In March/April, 1994, more investigators began to arrive, including Michael Hourigan, a former Australian Crown Prosecutor. In view of the influx of a few more investigators, I and the Director of Investigations agreed that a new "National Investigative Team" be formed to target those responsible for the planning of and the eventual execution of the Genocide and at my suggestion, Mr. Hourigan was appointed the Team Leader. The team began with three investigators but eventually grew to twenty members representing the nations of Holland, Germany, the United States, Canada, Senegal, Mali, Tunisia, Madagascar and others.

The National Team was given the task of investigating a number of the ICTR's most important lines of inquiry. Principal among these tasks were:

1. The Investigation and prosecution of Colonel Theoneste Bagosora, considered to be the leading Hutu military force behind the Genocide.

2. The investigation and prosecution of persons with overall responsibility for the selected killings of Rwandan political leaders and intellegencia by elite Presidential Guard kill teams, which occurred during the first 48-72 hours of the downing of the president's airplane.

3. The investigation and prosecution of persons responsible for the rocket attack on April 6, 1994, which resulted in the downing of the Presidential Airplane, killing Rwanda President Juvenal Habyarimana, Burundi President Cyprien Ntaryamira, the French crew and all others aboard.

As the Commander of Investigations, I believed that the investigation of the rocket attack was within the mandate of the ICTR. It was the spark that ignited all of Rwanda into a conflagration, which would ultimately take the lives of 700,000 to 1,000,000 men, women and children. The UN Security Council had expressed its abhorrence at this terrorist attack and had directed that all information regarding the event be gathered. The ICTR Statute, Article 4, specifically included Acts of Terrorism in its list of offenses. In my view, there was more than ample justification for the ICTR to consider the rocket attack as an international criminal event falling well within its jurisdiction.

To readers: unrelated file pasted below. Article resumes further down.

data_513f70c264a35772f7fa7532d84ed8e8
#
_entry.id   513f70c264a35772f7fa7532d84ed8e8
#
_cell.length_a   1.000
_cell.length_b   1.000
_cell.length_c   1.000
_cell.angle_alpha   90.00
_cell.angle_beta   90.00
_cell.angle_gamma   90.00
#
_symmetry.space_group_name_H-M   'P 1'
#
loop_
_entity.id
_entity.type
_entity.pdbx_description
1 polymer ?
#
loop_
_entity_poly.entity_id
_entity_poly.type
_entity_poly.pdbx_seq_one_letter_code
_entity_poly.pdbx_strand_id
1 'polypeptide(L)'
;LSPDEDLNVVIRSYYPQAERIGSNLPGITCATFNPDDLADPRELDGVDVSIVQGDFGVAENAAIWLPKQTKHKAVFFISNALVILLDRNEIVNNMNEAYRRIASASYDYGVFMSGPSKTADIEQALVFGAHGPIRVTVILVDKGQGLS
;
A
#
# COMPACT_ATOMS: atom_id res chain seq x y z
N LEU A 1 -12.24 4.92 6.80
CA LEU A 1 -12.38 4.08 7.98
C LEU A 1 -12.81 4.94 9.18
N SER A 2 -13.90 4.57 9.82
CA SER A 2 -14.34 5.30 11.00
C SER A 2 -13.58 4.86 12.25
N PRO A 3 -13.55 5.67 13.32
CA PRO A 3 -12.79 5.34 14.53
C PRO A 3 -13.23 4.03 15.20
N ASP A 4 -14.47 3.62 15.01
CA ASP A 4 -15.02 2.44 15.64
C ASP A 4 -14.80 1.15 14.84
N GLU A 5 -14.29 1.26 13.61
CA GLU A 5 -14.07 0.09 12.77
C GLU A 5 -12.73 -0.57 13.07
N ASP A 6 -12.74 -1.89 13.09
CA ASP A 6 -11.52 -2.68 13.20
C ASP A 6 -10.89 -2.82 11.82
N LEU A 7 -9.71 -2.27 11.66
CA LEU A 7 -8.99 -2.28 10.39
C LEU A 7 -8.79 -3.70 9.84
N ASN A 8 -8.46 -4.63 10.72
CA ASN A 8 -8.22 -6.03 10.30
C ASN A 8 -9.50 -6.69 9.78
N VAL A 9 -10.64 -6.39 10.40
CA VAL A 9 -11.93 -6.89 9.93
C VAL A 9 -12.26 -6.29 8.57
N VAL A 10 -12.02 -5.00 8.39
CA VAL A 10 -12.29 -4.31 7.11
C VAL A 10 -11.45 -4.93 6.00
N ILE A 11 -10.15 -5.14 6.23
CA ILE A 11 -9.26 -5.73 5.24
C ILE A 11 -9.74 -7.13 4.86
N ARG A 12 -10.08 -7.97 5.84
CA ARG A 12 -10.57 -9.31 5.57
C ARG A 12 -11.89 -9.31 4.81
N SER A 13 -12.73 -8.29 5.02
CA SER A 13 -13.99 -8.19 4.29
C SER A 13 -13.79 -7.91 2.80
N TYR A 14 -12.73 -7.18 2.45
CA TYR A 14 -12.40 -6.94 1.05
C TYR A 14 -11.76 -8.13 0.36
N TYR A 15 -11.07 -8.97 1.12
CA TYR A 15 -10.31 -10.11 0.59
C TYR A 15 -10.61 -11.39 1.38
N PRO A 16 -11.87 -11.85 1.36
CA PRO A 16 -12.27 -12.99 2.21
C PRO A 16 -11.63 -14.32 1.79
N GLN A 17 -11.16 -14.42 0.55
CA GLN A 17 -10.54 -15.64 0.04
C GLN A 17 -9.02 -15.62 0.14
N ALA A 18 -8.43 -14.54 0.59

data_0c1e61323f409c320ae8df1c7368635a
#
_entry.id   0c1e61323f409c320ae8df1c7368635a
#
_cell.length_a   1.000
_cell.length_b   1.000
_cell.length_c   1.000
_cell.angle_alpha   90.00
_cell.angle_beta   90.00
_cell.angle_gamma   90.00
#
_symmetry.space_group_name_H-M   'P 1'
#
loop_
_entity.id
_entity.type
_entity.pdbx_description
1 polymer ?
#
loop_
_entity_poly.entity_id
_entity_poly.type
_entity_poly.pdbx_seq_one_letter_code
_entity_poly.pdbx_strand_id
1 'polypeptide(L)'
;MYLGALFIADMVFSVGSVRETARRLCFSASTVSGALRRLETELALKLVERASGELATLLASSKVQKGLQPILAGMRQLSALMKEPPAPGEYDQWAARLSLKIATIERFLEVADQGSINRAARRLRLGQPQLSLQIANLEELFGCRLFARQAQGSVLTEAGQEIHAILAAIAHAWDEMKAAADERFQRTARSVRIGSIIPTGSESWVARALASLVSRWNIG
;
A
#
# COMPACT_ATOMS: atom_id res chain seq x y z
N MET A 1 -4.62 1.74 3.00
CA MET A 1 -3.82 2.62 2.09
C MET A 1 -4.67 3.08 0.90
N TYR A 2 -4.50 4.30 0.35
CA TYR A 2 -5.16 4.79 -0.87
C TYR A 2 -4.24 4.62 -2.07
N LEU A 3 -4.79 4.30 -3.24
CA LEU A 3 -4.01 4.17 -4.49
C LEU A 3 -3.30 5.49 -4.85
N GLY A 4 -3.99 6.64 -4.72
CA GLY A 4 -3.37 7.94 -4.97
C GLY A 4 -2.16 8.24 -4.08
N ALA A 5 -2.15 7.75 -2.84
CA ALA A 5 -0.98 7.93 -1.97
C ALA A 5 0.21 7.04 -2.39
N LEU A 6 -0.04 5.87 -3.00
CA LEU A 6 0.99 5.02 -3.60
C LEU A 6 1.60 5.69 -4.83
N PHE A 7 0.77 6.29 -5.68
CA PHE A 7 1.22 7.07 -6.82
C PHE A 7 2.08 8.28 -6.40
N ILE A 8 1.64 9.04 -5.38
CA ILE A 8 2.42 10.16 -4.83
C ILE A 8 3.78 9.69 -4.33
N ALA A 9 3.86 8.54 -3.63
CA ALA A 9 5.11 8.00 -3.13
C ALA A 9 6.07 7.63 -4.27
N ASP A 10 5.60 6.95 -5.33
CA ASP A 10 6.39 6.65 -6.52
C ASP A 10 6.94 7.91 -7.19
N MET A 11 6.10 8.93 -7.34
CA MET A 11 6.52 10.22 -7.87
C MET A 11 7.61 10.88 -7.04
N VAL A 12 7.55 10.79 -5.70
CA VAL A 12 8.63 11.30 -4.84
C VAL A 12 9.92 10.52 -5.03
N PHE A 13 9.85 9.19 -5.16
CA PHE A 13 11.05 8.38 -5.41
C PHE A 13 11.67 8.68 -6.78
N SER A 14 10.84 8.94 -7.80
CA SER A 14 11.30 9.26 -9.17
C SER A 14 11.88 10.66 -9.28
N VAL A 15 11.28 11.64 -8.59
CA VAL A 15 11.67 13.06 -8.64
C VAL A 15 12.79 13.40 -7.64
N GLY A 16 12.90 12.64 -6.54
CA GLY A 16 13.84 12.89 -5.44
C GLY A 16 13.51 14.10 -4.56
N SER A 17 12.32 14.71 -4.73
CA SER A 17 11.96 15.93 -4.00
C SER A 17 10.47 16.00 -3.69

No member of the ICTR leadership ever suggested to me that this investigation was outside our mandate. On the contrary, discussions among senior personnel concerned the enormous challenge that lay ahead to identify those responsible.

The National Team's investigation was thorough but slow moving initially. The world community had long attributed the attack to hard line Hutus close to the President but there was no evidence supporting that theory. There was some speculation that the Rwandan Patriotic Front (RPF) was responsible and there were bits of information to support that view.